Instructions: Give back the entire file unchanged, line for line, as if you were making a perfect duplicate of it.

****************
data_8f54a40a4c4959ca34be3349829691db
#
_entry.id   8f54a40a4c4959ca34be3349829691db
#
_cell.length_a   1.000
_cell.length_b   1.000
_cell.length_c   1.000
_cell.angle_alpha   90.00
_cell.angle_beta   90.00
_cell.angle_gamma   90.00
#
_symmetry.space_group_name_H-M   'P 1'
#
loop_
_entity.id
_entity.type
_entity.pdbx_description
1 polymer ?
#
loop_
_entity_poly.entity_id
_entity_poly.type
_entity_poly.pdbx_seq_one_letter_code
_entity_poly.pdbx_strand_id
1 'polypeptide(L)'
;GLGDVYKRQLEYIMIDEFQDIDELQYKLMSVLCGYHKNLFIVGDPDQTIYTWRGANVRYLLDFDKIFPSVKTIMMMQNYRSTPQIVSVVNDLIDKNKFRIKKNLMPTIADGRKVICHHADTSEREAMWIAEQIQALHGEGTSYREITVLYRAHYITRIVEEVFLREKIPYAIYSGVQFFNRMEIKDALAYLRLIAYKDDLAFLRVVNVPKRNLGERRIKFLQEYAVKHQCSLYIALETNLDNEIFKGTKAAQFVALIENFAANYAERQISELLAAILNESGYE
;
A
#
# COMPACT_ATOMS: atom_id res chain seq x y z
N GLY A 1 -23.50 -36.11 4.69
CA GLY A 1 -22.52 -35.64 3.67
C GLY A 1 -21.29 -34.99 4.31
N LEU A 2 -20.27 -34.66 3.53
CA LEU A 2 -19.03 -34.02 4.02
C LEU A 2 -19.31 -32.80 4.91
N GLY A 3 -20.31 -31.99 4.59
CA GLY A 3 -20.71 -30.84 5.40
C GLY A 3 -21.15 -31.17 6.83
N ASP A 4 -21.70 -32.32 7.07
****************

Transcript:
data_8f54a40a4c4959ca34be3349829691db
#
_entry.id   8f54a40a4c4959ca34be3349829691db
#
_cell.length_a   1.000
_cell.length_b   1.000
_cell.length_c   1.000
_cell.angle_alpha   90.00
_cell.angle_beta   90.00
_cell.angle_gamma   90.00
#
_symmetry.space_group_name_H-M   'P 1'
#
loop_
_entity.id
_entity.type
_entity.pdbx_description
1 polymer ?
#
loop_
_entity_poly.entity_id
_entity_poly.type
_entity_poly.pdbx_seq_one_letter_code
_entity_poly.pdbx_strand_id
1 'polypeptide(L)'
;GLGDVYKRQLEYIMIDEFQDIDELQYKLMSVLCGYHKNLFIVGDPDQTIYTWRGANVRYLLDFDKIFPSVKTIMMMQNYRSTPQIVSVVNDLIDKNKFRIKKNLMPTIADGRKVICHHADTSEREAMWIAEQIQALHGEGTSYREITVLYRAHYITRIVEEVFLREKIPYAIYSGVQFFNRMEIKDALAYLRLIAYKDDLAFLRVVNVPKRNLGERRIKFLQEYAVKHQCSLYIALETNLDNEIFKGTKAAQFVALIENFAANYAERQISELLAAILNESGYE
;
A
#
# COMPACT_ATOMS: atom_id res chain seq x y z
N GLY A 1 -23.50 -36.11 4.69
CA GLY A 1 -22.52 -35.64 3.67
C GLY A 1 -21.29 -34.99 4.31
N LEU A 2 -20.27 -34.66 3.53
CA LEU A 2 -19.03 -34.02 4.02
C LEU A 2 -19.31 -32.80 4.91
N GLY A 3 -20.31 -31.99 4.59
CA GLY A 3 -20.71 -30.84 5.40
C GLY A 3 -21.15 -31.17 6.83
N ASP A 4 -21.70 -32.32 7.07